So while it's easy to view the idea of decline in Buddenbrooks as negative, it has a concomitant benefit - personal growth.
It ties in too, with the German idea of bildung, which I'm not going to claim I understand in detail, but seems, in essence, to be the personal quest for knowledge and understanding: growth in the internal life, in effect.
So hence the German Bildungsroman is 'a novel of ideas' - and Mann was arguably the last true exponent of that, taking it right into the post-war era.
All this in turn offers a clearer picture of what the Nazis misappropriated from Nietzsche (and others) and why Buddenbrooks specifically was burnt as a 'degenerate' work of art, on that night in Berlin, exactly 80 years ago this month.
Bildung - central to the German renaissance - was the antithesis of Nazi ideology, while unthinking 'vitality' was its lifeblood.
And it is one of the tragic ironies of history that it was not a disaffected older generation that organised the book burnings in 1933, but students.
But back to the book.
Another aspect is the increasing passivity of the Buddenbrooks by generation, which also corresponds to intellectual/artistic questing.
Old Johann plays the flute - but it is not Mozart that he plays, and there is no indication that he plays with particular fretting for any deeper emotional meaning or as 'art' - the same can be said of the poet, Hoffstede, who delivers a poem at the housewarming.
|Rathaus, chancellery & Marienkirche|
But while old Johann's son continues the businesses, with moderate success, his increased religiosity reduces his vitality and it doesn't go forward with the same vigour.
Christian is redundant where the family business is concerned, as his introspection has already consumed him. To begin with, Tom makes progress with the family firm, but he reaches a point where it ceases to give his life meaning, and his own existential angst starts to hamper him and the business.
It eventually leads to him reading some philosophy (presumed to be Schopenhauer), shortly before he dies.
By now we have another reflection of vitality - or a lack of it - represented by bad teeth. A fatal stroke directly follows a nasty visit to the dentist for Johann, while Hanno has problems with his teeth from birth.
It's an idea that crops up again in Mann's masterpiece of a novella, Death in Venice (1912), with Aschenbach observing that Tadzio's poor dental state probably indicates that he will die young.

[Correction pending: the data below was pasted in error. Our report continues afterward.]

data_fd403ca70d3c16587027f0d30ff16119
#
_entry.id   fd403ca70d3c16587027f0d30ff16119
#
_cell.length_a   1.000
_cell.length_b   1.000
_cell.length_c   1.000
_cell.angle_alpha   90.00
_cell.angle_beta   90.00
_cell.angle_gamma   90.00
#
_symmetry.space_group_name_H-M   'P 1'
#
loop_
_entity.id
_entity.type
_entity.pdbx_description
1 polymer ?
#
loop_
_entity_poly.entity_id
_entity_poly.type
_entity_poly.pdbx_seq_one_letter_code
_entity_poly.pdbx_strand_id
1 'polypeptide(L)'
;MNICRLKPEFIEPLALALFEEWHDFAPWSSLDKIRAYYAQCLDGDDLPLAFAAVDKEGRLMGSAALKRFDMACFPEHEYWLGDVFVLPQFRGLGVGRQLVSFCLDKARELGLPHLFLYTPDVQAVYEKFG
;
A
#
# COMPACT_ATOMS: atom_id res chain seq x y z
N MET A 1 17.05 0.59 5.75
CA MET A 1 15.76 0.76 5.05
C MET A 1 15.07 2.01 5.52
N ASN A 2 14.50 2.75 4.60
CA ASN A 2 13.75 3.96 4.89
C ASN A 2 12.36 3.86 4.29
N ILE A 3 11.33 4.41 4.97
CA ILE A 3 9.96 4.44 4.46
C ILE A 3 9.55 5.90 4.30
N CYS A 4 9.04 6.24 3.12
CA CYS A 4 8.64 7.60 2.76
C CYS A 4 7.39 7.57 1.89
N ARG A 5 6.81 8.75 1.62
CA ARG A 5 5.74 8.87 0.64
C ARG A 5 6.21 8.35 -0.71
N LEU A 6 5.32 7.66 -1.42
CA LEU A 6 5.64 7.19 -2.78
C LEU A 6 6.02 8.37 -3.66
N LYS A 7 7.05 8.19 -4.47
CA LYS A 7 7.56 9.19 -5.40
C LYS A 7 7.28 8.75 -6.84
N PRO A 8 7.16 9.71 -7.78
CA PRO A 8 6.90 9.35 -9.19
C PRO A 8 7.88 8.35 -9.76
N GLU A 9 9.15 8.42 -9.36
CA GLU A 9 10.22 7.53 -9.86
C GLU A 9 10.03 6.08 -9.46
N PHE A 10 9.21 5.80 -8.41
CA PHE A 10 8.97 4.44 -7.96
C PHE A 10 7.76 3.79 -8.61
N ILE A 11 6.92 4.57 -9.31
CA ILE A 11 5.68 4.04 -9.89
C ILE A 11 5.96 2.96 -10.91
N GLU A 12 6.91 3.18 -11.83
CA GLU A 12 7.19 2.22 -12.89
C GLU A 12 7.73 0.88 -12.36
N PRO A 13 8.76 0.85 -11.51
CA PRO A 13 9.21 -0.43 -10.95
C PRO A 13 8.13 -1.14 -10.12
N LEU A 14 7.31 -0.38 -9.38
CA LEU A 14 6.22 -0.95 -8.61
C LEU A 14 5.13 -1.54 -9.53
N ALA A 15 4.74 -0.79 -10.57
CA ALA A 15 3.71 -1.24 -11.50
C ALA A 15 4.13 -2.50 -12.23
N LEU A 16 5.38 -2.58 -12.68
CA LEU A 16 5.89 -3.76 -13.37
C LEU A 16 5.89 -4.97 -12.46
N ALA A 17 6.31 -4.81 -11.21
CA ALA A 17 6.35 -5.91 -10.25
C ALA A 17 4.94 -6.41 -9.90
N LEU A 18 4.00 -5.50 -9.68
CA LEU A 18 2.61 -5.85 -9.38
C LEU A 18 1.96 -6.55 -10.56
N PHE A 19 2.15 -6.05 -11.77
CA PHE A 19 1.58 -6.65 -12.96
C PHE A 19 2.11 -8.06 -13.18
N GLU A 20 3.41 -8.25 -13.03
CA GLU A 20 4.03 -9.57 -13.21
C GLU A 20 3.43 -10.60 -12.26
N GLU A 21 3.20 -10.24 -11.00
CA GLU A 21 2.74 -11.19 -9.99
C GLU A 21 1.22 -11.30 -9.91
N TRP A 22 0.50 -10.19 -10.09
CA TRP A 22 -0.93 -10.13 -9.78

And it works at quite a specific level to illustrate the contrast between vitality and inward growth, when Hanno is rewarded for a series of painful dental visits with a trip to the theatre to see Lohengrin.
But back to the passivity. It reaches its apotheosis in the book with Hanno, who does nothing to defend himself from the bullying of those blonde, blue-eyed types, but accepts in a the manner of a martyr.
Interestingly, Kai - who wants to be a novelist - does strike out to defend his friend on one occasion: an indication, perhaps, of the next stage of development, where the internal life can combine more with the vital one?
In his book, Aspects of Wagner, Bryan Magee points out the passivity of Wagner's characters. While he represents the internal life in a way that no other composer had come close to, he also leaves his characters as being recipients of actions rather than causing actions.
And this is reflected in Buddenbrooks, with Hanno as the ultimate realisation of it.
Mann's characters develop beyond this in his later works - to mention Death in Venice again, Aschenbach almost falls victim to the same attitude, but earns his ultimate 'salvation' by recognising his duty, wrenching himself out of this state and warning Tadzio's mother of the disease bringing havoc to the city.
Perhaps it should be argued that the very search for inward development is the antithesis of passivity?
However, to return to Buddenbrooks, though, from the perspective of my visit to Lübeck.
Such a visit gives a deeper sense of a novel, certainly, but it can also offer specific insights.
For me, the central benefit came from understanding the physical and political make up of the old city itself.
Where the Dom (cathedral) had been built some way away from the Rathaus (town hall), the Marienkirche was built right next to it - and built bigger and more splendidly - creating a corner of the Altstadt that was the centre of mercantile power and achievement. The court for the whole of the Hanseatic League sat in the Rathaus.
The house on Mengstraße is simply across the street from the church. It could hardly be closer to those seats of power and authority and achievement.